4.) As students begin to read chapter 1 silently, put up butcher paper on board to draw out a semantic map. When all students finish reading, explain the concept of semantic mapping and how we use this strategy to help us summarize. “We are now going to use this semantic map to sum up the first chapter we read. I am going to show you how to create a semantic map on the board, and I want you to create a semantic map on your own paper along with me. I have one large circle in the middle with “Christopher Columbus: Ch. 1” written in the center. I am now going to draw smaller circles out from the big circle and attach them to the big circle. In each of the smaller circles, I am going to write out an important fact. What was something that one of you wrote as you were reading? Yes, the main character is Christopher Columbus. Great! And he was born in Italy… Wonderful! Did anyone else come up with any other important details that we could put in a smaller circle?” Complete the semantic map on the board as a class, while students create the semantic map on their paper as well. This will be a good model for them to look back on when they create semantic map on their own for later chapters.

5.) Next explain to students, “Next we are going to use the semantic map we created to ‘sum up’ chapter one in a few sentences.” Model how to use the important details in the map to create a brief summarization consisting of a few sentences. “When we summarize there are three important points to remember: When you summarize you want to find the main points, delete any small details, and combine repeated ideas”. Remind students to focus on using the information they put in the circles on the story map within their summary. Have students contribute to this summary by volunteering what they think is important or saying what they think is not important (trivial information).Write the summary on the board as students write it on their own paper for them to use as a model for later summaries. Make sure all students are following along and understand the steps of semantic mapping and ‘summing up’.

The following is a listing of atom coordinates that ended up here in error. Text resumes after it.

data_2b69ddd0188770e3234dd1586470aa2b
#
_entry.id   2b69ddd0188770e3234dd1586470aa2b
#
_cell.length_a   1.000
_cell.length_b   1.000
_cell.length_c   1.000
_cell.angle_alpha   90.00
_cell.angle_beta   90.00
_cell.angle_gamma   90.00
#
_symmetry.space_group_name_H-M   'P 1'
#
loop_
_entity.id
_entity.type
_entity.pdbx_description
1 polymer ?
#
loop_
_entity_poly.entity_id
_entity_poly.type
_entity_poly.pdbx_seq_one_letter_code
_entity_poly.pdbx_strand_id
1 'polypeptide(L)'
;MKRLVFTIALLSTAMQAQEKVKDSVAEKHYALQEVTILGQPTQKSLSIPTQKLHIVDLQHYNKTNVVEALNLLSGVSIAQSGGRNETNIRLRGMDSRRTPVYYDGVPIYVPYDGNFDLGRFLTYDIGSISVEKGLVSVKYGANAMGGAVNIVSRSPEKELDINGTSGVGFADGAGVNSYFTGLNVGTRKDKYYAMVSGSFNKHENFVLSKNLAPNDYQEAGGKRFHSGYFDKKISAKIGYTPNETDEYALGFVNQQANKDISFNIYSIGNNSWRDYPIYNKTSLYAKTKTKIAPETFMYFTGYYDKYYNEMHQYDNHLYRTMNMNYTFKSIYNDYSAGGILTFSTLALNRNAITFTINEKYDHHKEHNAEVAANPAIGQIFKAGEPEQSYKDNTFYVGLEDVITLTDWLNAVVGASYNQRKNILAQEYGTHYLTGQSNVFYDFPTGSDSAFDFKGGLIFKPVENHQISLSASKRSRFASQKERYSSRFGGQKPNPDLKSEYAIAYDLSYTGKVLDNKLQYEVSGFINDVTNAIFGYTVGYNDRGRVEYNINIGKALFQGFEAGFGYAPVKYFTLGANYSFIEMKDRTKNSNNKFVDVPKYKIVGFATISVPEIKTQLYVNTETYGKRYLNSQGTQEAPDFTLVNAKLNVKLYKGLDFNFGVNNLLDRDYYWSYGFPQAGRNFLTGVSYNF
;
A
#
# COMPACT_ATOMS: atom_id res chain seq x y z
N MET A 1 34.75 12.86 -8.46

6.) Next have the students read the second chapter of In Their Own Words: Christopher Columbus silently. Instruct them to make up a semantic map for the second chapter individually, using the same process that we practiced together. Explain that they must create both a semantic map and then compose a summary in paragraph form (three to five sentences long).

7.) Assessment: Collect students’ papers (with semantic maps and summarizations) and check to make sure children have grasped concept of summarization. Check for center circle for general idea or topic, and main points connected to the circle and also a brief summary in paragraph form. Use a checklist as a guide (included the main points, deleted any small details, and combined repeated ideas).

 

References:

Roop, Peter and Connie.  In Their Own Words: Christopher Columbus.  Scholastic,  2000.

Oglesby, Kara. “Fun with Summarizing”. http://www.auburn.edu/rdggenie/openings/oglesbyrl.html.

Pressley, Michael. “Strategies That Improve Children's Memory and Comprehension of Text” The Elementary School Journal. Volume 90, Number1. 1989.

Willoughby, Misti. “Summing it all up in a Nutshell”.

            http://www.auburn.edu/rdggenie/openings/willoughbyrl.html.